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LOT 80

Offered from the Tony Hart Collection 1956 Lotus 11 Le Mans 1956 LOTUS ELEVEN LE MANS SPORTS RACER Engine no. FWA 400-9 6968

Sold for US$209,000 inc. premium
Lot 80
Offered from the Tony Hart Collection

Offered from the Tony Hart Collection
1956 Lotus 11 Le Mans

Engine no. FWA 400-9 6968

1,098 cc SOHC Inline 4-Cylinder Engine
2 SU Carburetors
Approximately 75bhp at 6,250rpm
4-Speed Manual Transmission
4-Wheel Independent Suspension
4-Wheel Disc Brakes

*Rare surviving wide-chassis Lotus Eleven
*Known, recognized and acknowledged by the Lotus Eleven fraternity
*Professionally restored in the U.K. for vintage racing
*Extensively documented with FIA papers
*Supplied with the old aluminum body shell


The Elevens absolutely shone at all levels of motor racing, dominating both the 1100 and 1500cc classes through 1956-57. At the 1956 Le Mans 24-Hours the 1100cc class was won by the works car co-driven by Reg Bicknell/Peter Jopp which finished seventh overall. Almost 148 significant race wins were recorded by Lotus Elevens during their first full season.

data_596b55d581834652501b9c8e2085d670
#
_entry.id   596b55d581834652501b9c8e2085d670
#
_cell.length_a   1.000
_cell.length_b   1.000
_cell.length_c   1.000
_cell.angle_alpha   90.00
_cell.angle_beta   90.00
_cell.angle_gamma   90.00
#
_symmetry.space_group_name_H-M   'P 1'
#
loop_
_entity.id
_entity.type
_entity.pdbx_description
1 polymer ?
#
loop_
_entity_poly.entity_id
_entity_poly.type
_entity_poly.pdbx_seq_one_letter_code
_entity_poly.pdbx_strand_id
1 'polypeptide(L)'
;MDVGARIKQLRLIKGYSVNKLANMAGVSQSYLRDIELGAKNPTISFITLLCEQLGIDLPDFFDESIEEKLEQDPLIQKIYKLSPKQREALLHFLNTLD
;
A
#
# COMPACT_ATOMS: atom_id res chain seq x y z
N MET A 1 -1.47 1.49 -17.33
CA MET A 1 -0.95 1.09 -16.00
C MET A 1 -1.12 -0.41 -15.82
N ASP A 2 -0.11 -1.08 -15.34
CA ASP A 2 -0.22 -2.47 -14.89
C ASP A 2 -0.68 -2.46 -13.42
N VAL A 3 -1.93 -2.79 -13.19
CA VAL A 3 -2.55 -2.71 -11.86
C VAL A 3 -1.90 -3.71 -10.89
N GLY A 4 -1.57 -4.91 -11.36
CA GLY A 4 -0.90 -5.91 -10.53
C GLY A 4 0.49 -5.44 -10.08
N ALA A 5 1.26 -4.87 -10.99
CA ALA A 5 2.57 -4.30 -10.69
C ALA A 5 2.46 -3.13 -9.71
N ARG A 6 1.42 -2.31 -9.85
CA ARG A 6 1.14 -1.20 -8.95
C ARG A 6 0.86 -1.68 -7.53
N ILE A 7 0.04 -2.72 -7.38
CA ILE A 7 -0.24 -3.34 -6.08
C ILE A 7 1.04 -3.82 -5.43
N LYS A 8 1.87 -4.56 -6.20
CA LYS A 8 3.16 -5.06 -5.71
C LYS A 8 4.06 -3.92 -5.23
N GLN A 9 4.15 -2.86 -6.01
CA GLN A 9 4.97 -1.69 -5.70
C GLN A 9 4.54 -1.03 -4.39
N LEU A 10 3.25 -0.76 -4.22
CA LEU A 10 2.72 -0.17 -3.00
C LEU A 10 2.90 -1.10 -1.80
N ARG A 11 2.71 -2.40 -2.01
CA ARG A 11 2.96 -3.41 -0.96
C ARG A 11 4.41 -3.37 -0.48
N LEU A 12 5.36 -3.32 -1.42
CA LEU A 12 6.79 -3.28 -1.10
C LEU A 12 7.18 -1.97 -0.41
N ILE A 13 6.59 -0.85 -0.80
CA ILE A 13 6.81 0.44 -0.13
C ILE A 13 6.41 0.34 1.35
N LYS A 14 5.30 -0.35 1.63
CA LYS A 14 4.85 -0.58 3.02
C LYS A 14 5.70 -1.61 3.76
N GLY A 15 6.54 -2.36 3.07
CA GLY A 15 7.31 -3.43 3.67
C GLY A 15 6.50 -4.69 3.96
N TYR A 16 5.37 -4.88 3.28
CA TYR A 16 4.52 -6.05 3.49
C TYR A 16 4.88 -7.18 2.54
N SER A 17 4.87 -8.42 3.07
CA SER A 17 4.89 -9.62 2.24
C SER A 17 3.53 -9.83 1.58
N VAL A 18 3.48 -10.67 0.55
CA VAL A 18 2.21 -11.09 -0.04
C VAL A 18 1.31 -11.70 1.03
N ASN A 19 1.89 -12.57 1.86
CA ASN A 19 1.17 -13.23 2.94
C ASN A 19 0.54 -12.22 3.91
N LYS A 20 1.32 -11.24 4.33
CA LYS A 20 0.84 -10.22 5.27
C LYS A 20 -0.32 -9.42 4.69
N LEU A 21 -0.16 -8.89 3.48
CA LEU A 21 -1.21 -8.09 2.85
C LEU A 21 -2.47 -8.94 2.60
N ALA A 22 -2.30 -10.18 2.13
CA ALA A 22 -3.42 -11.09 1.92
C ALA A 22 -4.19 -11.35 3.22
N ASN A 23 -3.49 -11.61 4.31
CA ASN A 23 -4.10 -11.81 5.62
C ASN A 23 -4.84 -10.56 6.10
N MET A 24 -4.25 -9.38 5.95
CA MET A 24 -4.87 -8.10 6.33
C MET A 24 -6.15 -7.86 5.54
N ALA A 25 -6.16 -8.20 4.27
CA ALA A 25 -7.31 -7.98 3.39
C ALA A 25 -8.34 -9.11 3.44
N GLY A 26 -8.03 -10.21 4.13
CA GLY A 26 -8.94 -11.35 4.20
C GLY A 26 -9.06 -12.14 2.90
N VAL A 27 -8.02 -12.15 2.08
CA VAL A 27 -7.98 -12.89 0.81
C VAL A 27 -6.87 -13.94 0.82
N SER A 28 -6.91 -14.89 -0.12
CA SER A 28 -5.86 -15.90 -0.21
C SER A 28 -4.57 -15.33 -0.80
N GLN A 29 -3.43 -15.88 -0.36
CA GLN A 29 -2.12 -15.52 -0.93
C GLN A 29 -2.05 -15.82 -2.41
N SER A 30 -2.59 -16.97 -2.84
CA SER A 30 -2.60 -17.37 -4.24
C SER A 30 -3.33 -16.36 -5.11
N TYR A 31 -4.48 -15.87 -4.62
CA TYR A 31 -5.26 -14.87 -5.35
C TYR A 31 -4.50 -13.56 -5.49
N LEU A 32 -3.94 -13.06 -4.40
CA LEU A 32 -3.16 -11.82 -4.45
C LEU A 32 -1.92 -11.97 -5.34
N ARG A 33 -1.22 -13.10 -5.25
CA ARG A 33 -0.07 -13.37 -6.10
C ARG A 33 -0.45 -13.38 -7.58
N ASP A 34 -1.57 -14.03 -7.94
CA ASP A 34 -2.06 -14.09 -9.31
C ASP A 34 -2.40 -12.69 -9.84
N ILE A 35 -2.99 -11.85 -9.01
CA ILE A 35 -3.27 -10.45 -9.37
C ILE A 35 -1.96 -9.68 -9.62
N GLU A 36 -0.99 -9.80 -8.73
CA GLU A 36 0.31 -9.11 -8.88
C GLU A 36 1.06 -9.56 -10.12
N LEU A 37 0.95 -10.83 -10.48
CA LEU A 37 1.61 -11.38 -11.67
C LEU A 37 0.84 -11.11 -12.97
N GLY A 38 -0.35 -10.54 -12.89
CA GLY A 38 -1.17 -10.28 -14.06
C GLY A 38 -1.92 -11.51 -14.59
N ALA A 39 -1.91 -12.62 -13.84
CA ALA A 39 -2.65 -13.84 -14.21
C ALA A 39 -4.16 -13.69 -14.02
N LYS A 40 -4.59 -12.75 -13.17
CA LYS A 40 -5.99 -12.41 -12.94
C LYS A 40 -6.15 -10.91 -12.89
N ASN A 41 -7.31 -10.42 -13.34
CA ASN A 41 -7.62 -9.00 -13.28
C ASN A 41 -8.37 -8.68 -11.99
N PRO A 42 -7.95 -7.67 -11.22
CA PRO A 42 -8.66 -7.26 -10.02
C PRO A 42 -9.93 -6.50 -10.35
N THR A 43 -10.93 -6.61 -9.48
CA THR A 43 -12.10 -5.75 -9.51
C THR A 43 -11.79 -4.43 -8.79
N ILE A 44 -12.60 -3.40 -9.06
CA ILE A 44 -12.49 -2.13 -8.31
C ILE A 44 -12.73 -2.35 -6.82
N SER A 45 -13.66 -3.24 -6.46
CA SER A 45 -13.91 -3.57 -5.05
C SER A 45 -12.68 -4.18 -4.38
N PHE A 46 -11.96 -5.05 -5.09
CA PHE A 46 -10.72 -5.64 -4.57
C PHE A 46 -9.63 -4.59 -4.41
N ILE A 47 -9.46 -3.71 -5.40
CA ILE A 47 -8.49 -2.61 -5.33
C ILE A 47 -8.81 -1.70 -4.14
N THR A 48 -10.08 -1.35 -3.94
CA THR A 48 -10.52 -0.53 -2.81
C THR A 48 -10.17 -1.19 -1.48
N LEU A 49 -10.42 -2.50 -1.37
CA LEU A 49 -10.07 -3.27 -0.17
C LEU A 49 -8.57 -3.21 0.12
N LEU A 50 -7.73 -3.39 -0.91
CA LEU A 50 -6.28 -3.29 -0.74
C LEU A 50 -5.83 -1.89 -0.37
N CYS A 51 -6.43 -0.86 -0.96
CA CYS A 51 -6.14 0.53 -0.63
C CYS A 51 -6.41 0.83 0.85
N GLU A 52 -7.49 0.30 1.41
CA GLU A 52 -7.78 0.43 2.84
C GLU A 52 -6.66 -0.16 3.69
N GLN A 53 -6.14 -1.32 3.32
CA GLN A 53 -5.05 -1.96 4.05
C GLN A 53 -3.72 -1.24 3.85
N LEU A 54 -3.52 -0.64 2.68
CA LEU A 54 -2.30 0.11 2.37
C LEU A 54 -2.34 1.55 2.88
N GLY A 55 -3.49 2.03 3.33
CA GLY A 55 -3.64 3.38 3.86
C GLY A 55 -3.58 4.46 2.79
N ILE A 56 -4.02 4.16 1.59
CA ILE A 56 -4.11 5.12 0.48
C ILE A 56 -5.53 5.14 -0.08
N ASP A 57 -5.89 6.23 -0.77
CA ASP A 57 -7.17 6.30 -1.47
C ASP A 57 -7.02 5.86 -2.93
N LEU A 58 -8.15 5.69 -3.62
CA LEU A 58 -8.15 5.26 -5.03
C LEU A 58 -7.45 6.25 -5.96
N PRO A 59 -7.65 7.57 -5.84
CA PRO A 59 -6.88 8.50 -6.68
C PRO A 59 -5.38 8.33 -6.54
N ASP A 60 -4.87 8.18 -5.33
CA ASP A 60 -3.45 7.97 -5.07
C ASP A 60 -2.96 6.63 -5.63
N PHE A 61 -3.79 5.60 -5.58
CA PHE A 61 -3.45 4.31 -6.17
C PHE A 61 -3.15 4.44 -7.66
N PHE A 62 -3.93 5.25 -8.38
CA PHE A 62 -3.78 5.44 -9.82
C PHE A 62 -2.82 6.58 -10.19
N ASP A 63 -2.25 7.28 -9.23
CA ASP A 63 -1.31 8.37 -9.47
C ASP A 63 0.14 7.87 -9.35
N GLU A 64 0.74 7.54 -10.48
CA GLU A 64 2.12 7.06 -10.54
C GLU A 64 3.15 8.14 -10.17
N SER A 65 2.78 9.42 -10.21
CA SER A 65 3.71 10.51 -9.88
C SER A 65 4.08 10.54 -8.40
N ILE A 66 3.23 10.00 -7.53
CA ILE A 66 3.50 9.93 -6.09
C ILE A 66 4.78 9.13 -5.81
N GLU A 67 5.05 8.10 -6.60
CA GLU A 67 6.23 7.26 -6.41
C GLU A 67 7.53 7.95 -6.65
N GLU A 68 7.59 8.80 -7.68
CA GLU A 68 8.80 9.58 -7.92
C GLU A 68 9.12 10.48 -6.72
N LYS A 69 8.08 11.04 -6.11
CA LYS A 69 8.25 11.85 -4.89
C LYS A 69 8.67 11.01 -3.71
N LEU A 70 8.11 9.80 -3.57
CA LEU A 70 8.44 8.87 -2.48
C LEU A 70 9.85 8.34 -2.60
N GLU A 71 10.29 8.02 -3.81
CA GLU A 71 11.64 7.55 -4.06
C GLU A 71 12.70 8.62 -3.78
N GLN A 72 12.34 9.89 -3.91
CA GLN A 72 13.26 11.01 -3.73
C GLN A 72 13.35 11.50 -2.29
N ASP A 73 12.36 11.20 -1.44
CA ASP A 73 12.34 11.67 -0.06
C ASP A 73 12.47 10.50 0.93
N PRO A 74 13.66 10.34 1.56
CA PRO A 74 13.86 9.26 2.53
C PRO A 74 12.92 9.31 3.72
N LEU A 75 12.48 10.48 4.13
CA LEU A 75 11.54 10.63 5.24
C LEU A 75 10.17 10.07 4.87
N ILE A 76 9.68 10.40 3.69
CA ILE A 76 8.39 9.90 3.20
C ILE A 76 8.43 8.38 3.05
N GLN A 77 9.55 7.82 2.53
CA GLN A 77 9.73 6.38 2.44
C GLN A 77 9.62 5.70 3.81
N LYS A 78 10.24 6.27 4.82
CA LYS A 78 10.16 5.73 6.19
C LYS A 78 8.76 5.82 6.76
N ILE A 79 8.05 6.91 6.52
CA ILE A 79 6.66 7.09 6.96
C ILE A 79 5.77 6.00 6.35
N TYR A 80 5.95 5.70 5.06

In 1957 Colin Chapman/Joe Sheppard won their class in the Sebring 12-Hours, and at the Le Mans 24-Hours the 1100cc class fell to the car shared by Jay Chamberlain/'Mac' Fraser and a super-lightweight 750cc Eleven won the Index of Performance for Cliff Allison/Keith Hall.


Here Bonhams is delighted to offer one of the most original and largely 'unspoiled' Lotus Eleven sports-racing cars that we have ever had the privilege to handle. The car has been described by Victor Thomas of the Historic Lotus Register as featuring "an original wide chassis, one of the very rare group of cars built most notably for use at top international level, as at Le Mans and Sebring, and with many other surviving original panels, fixtures and fittings."